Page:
1 Reply Latest reply on Mar 9, 2010 11:49 PM by Michael Thornburgh

    Can I restrict logins through Stratus

    GoodNewsJim Level 1

              Hello, I wrote P2P applications in C/C++, and one nice thing you could do with your peer IP lookup server(What stratus does) is to not give up peer IP addresses unless the user logs on.

       

      So flow would be like this:

       

      1) Client connects to Server

      2) Server requests login

      3) If Client does not have credentials, he does not get the peer lists

       


      Is there some way to use Stratus that it would have a login/password sequence to do this?

       

      I have a work around where I make a "master peer", and the clients need to authenticate through it, or they would not be able to communicate on the network... But the problem with this is that it is easily hacked, and someone could enter the network with a "cloned master peer".  And then hacked versions of the game could communicate with the "cloned master peer" and then authenticate into the network.   Another hack to work around it would be to have an "authenticate hack" that saves the state of the game after authenticated.  I plan on charging a monthly fee for my video game, so if it gets hacked, I lose all my revenue.

       

      Instead of making a "master peer" that can be hacked in several ways, can I restrict them from getting a Stratus update unless they have login/password?

       

      I mean I could even have a server check before they get to the Stratus server with login/password authentication, but that could be hacked too.

        • 1. Re: Can I restrict logins through Stratus
          Michael Thornburgh Adobe Employee

          reminder: Stratus is a free beta service and is for experimental, development, non-commercial use only.

           

          Stratus does three things: 1) accepts connections (with a valid developer key) and records the IP address(es) and UDP port(s) associated with the connecting peerID; 2) answers lookup requests from anywhere/anyone by translating peerIDs to the recorded addresses/ports and by forwarding an introduction to the requested peerID for UDP hole punching; 3) automatically bootstraps RTMFP groups that have the "server channel" enabled.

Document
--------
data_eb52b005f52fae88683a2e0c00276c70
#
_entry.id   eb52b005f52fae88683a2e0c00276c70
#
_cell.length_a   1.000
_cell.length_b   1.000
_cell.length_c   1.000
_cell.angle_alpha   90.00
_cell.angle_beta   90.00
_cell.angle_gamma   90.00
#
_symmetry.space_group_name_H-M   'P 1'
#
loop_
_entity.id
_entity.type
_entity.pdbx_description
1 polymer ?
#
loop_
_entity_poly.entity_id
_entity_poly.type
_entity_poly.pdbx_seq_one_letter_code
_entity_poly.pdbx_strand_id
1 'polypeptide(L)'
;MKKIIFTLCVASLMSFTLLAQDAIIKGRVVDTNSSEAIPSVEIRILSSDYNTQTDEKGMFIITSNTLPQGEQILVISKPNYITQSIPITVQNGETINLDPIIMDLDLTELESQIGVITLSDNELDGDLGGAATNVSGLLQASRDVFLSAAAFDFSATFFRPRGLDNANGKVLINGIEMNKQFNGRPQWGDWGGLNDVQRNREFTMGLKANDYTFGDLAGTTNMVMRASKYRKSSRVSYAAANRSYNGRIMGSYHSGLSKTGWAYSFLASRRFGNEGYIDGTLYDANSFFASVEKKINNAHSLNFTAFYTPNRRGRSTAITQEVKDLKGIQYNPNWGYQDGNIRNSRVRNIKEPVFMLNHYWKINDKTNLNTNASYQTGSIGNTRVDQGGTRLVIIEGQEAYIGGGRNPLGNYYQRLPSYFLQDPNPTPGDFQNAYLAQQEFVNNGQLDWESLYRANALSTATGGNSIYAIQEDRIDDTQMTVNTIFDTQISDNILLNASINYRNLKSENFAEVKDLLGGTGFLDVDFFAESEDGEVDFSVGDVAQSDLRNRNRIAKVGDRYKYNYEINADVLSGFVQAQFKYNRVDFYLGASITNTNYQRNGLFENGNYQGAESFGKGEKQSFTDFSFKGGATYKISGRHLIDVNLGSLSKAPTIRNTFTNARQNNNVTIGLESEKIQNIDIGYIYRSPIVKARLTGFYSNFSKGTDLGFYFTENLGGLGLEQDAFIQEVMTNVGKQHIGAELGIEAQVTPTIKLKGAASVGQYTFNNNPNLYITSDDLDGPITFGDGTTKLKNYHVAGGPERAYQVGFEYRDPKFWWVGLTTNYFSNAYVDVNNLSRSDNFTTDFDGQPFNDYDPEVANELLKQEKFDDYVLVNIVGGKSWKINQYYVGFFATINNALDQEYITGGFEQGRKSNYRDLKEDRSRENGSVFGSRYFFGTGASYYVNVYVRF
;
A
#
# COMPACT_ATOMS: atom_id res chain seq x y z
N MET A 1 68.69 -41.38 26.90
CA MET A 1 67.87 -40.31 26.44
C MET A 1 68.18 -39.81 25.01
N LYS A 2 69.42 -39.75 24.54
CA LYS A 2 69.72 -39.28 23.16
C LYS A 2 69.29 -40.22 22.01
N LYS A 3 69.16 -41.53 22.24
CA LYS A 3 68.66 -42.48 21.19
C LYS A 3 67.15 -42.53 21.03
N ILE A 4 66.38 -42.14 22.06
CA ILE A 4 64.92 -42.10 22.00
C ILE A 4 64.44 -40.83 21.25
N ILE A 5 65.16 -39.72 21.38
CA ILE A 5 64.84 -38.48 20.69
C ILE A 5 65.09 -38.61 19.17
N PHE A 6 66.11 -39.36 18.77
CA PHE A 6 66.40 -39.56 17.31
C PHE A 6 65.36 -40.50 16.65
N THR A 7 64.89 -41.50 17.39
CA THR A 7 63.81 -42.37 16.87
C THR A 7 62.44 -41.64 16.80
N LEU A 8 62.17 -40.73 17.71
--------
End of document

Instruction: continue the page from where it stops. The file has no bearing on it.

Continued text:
there is no way to use Stratus such that it would have the login/password credential flow you describe.  Stratus doesn't know anything about the semantics of any application that uses it nor of application-specific credentials or identities.  it just knows about peerIDs and network addresses.

           

          peerIDs are cryptographically pseudorandom, unguessable and unforgeable.  you must know the peerID to communicate with that peer.  it is up to your application logic to guard and/or disseminate the peerIDs as appropriate.

           

          you can leverage the unforgeable property of peerIDs to allow your centralized application server to arbitrate/authenticate bidirectional communications under your application's centralized control.  your central server would be asked by peerA for a counterpart.  the server would return to peerA, for example, peerB and a secret nonce to be used as the stream name for the NetStream.play().  when peerB sees the onPeerConnect() callback, it can say "ok", but will not be publishing a stream name that's the same as the secret nonce.  peerB then queries the central server for what to do about an incoming connection from peerA.  if it's allowed, the server will return the secret nonce and peerB can say NetStream.publish(secretNonce).  if it gets a "not allowed", peerB can just do NetStream.close() on the unconnectedPeerStream for peerA.  the decision over what's "allowed" or "not allowed" is up to your application logic, and presumably will involve some kind of logging-in.